Oil billionaire Harold Hamm says that Donald Trump "will achieve American energy independence." (The Washington Post)

CLEVELAND — It all started with a tie. Or, to be more precise, a whole bunch of ties.

The rapport between Donald Trump and Oklahoma oil billionaire Harold Hamm, who addressed the Republican National Convention on Wednesday, has an unlikely sartorial beginning.

The two men had crossed paths over the years but first got to know each other in late 2012, Hamm recalled in an interview here Monday. The chief executive of Continental Resources was in New York on business and, at Trump’s urging, dropped by Trump Tower to say hello. Over the course of half an hour, the real estate developer quizzed Hamm on oil-drilling techniques and energy policy, taking notes as he spoke. Trump even floated the idea that he might run for higher office. Then he observed that Hamm was not wearing a tie.

“You know about Trump ties?” Trump asked, as Hamm recalled. “Did you know they are a best-seller? You ought to have a sample or two.”

Trump took Hamm down to the gift shop in the lobby of Trump Tower, where a rainbow of ties was arrayed in a display. The developer started pulling out ties and handing them to Hamm. “You like red?” he asked. “You like blue? You like yellow?”


Harold Hamm, chairman and chief executive officer of Continental Resources Inc., is an informal energy adviser to Donald Trump. (F. Carter Smith/Bloomberg)

Hamm went back to Oklahoma City with a collection of Trump ties. And in early 2014, when he was set to be photographed for a Forbes magazine cover story, he happened to put one on.

A few days later, a package arrived from Trump. Inside were more ties and a note on his personal stationery:

“Dear Harold: Your tie looked great on the cover of Forbes, and the story was even better. You are amazing!

With Best Wishes,

Donald J. Trump

P.S. I am enclosing some more ties for you.”

The gesture impressed Hamm.


Courtesy of the office of Harold Hamm

“He is extremely thoughtful and he has great insight,” he told The Washington Post Monday. “I’m not blown away by people. I’m really not. I’ve been around very, very important people throughout my career. I’m not blown away by celebrity at all. But you get to where you can recognize good, genuine people. He’s certainly one of those. He’s original – I like that.”

This April, Hamm endorsed the real estate tycoon’s presidential bid and called him the “business leader’s candidate.” He now serves as one of Trump’s unofficial energy advisers, appearing with him at a policy address in North Dakota, where Trump dubbed him “the king of energy.”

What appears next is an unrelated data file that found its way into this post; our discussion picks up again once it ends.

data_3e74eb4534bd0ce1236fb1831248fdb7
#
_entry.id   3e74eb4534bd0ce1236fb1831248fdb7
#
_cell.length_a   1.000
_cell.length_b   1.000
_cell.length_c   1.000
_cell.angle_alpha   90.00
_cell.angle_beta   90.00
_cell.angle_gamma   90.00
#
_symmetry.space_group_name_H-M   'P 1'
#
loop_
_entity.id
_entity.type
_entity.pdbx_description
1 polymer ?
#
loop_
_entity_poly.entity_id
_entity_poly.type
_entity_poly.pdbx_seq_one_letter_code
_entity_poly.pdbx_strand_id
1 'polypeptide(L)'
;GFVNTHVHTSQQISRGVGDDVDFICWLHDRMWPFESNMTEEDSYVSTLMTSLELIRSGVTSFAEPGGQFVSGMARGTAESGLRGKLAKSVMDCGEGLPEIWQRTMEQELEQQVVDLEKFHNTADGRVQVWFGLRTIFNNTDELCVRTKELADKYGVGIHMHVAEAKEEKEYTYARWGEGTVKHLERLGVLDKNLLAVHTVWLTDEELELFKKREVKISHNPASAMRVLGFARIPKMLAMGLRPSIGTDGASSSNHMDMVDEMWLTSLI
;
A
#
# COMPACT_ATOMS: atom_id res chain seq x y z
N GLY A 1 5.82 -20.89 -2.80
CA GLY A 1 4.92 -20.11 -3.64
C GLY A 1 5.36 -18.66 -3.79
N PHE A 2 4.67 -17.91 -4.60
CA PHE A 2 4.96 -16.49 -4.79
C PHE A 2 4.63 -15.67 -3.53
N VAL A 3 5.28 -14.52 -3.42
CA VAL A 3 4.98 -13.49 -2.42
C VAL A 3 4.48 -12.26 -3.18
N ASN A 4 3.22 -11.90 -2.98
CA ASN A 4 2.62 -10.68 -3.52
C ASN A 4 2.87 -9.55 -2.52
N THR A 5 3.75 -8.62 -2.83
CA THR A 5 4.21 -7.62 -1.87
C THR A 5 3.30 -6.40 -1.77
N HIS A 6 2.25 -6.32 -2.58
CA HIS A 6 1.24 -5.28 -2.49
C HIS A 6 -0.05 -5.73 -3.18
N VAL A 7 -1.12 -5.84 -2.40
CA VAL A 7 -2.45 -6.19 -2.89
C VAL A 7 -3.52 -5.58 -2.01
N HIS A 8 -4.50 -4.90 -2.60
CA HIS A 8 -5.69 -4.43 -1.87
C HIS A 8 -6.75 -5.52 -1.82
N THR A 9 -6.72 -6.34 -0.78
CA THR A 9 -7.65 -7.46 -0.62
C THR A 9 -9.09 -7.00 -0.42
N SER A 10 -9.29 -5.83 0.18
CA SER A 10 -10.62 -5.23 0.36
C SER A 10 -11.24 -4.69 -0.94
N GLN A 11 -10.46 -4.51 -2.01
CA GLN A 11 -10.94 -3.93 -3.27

Hamm, who was an energy adviser to 2012 GOP presidential nominee Mitt Romney, said he actually speaks with Trump more frequently than he did with Romney.

“What we talked about, a lot of that has come true over the past four years,” Hamm said. “And so I think he has a great deal of confidence in what I tell him.”

He said he was surprised when Trump asked him to speak at the convention, but “if I could help, I wanted to,” Hamm said. He plans to talk a bit about his personal story: the youngest of 13 children of Oklahoma share-croppers, he kept out of school as a youth to pick cotton until the first snow covered the fields. He launched his own company at age 20, and has since grown it into one of the country’s largest oil producers.

Continental Resources chief executive Harold Hamm and former United States Secretary of Labor Elaine Chao will discuss the GOP'S new platform on trade -- a key issue in Ohio, the US and abroad. (TWP)

“I think it’s very important to talk about the American dream and the restoration of that dream for American youth,” Hamm said.

Even after a drop in global oil prices, the Continental Resources chief executive is still worth an estimated $11.9 billion, according to Forbes. He has the capacity to put huge sums into a super PAC supporting Trump, though Hamm said he is focused on writing more limited checks to the Republican National Committee.

“Oil is $46 a barrel, so our industry is hurting for a lot of reasons,” he said. “It’s not a year when we can be overly generous. But I am going to be supportive.”